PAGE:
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I have a Columbia anorak from the late 80s.  Aren't they more commonly known now as just a pullover?  Made of some special nylon weave to resist water.  Pit zips.  One full side zip.  Coated, waterproof big center pocket with fleece behind it to act like a handwarmer pocket.  Big, lower center pocket with a sewn-in belt made so you can tuck the jacket into itself and wear like a fanny pack.  Attached hood.  It isn't something I would depend upon in a heavy rain, but it is great for light rain, misting, a windbreaker, and all around great piece of gear for around camp or as an outer shell for snowshoeing or winter backpacking.  Everything about this thing is designed and tailored perfectly.  It's my single most used piece of gear I've ever owned.  I know some people don't like them because they don't like how warm they can get without one big zipper in the front, but if you use them in the proper temperature range, I like them better than a traditional jacket or shell.

I believe some British (or maybe even European) companies call them a smock.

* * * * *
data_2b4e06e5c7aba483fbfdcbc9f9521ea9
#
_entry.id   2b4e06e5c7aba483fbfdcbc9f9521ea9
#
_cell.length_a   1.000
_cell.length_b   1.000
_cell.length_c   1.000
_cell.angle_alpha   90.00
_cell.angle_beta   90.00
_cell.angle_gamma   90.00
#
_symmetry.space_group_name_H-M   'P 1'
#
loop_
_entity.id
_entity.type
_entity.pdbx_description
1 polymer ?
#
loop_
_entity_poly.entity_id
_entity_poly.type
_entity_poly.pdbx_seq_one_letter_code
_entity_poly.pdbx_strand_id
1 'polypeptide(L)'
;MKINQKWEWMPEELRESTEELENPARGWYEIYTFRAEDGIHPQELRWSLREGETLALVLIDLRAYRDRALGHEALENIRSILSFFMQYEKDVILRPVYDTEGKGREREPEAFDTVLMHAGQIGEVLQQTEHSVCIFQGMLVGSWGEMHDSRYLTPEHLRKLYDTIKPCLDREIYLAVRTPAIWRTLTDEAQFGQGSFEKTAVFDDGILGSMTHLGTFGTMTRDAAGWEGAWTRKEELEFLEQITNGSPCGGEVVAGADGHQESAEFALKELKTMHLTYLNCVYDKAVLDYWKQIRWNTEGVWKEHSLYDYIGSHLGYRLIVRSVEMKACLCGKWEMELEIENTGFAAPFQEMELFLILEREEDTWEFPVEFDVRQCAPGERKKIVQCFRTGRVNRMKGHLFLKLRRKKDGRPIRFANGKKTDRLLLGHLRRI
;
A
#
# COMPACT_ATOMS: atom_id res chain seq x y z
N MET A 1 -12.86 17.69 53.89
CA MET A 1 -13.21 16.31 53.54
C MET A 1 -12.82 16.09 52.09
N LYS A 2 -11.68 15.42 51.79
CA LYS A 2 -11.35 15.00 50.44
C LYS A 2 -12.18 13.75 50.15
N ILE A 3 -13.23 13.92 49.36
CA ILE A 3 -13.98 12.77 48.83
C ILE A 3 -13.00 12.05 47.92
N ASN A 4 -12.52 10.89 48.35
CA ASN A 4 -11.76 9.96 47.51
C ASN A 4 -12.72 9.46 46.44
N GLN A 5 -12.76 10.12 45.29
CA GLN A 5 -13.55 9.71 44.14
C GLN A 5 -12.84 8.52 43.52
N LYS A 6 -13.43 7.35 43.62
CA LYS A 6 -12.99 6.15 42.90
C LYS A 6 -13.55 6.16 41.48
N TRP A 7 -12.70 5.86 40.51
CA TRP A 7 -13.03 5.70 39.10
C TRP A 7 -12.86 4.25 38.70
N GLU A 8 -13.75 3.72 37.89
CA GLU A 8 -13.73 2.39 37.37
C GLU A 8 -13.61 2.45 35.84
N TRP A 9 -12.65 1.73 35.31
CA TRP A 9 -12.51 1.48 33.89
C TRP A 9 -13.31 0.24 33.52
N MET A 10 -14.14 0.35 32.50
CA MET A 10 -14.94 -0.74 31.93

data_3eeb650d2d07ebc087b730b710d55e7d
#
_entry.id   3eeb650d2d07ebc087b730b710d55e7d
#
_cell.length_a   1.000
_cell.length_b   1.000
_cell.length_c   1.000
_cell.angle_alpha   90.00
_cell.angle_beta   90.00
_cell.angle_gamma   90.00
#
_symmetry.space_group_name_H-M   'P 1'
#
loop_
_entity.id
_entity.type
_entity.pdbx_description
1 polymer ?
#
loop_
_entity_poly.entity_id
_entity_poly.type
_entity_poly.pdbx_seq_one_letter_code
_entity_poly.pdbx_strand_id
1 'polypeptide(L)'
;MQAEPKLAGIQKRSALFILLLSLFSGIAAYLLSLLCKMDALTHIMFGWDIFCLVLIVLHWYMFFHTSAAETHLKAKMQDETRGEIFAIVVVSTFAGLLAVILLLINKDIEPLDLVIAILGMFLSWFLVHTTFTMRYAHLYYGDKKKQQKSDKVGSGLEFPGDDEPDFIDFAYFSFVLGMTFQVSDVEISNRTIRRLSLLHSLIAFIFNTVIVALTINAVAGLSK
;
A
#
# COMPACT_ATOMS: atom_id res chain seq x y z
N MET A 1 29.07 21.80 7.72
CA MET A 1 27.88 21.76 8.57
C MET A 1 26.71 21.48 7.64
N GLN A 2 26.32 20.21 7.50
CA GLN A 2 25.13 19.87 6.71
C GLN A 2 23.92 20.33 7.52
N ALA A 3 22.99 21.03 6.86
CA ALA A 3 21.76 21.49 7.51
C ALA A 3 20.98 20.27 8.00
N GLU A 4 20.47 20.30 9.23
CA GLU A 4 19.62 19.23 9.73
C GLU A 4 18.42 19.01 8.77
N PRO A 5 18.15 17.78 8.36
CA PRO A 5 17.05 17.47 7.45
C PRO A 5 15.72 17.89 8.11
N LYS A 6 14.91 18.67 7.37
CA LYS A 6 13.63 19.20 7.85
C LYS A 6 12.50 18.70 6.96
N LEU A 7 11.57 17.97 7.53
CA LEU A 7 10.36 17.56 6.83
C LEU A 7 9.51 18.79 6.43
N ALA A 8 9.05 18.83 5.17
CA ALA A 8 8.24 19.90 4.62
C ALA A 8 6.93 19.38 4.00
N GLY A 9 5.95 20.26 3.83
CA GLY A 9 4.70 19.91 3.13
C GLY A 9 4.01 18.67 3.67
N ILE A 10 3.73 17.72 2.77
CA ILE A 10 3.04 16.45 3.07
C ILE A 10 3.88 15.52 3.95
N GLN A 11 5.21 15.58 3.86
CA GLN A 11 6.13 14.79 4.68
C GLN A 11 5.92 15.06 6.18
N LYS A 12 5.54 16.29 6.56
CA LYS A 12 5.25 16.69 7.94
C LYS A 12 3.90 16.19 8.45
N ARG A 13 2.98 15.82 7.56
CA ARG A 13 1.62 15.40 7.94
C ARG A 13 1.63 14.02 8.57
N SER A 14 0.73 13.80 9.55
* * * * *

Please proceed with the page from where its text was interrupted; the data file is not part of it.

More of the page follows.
10:57 p.m. on November 29, 2011 (EST)
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Zeno, a smock is a type of pull over in common usage in the UK. Waist length pull overs, are sometimes called anoraks by manufacturers. However, a true anorak of the type we're talking about, is a mid thigh pull over, often with a crotch strap to hold it down. They are usually cut with raglan sleeves and are not cut with anything resembling a tailored fit. They are baggy so that layers of insulated clothing can be worn underneath.

Dewey(and others), I spoke with a kayaking friend who knows quite a bit about Inuit history, and anoraks for kayaking were oiled, often with seal oil. He didn't know about fish oil. In Greenland, traditional methods and gear have resurfaced recently(and have never really disappeared), so I wouldn't be surprised to find traditional clothes still being made.

12:34 a.m. on November 30, 2011 (EST)
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Erich, many thanks for the link to Snowsled gear, that is EXACTLY what I have wanted for several years as a Ventile parka was a major part of my working bush gear for most of my life. We had them made here in Vancouver, BC, once the "capital" of one of the world's largest forest, fisheries and mining industrial societies for decades an those by "Pioneer" were equal to any made anywhere.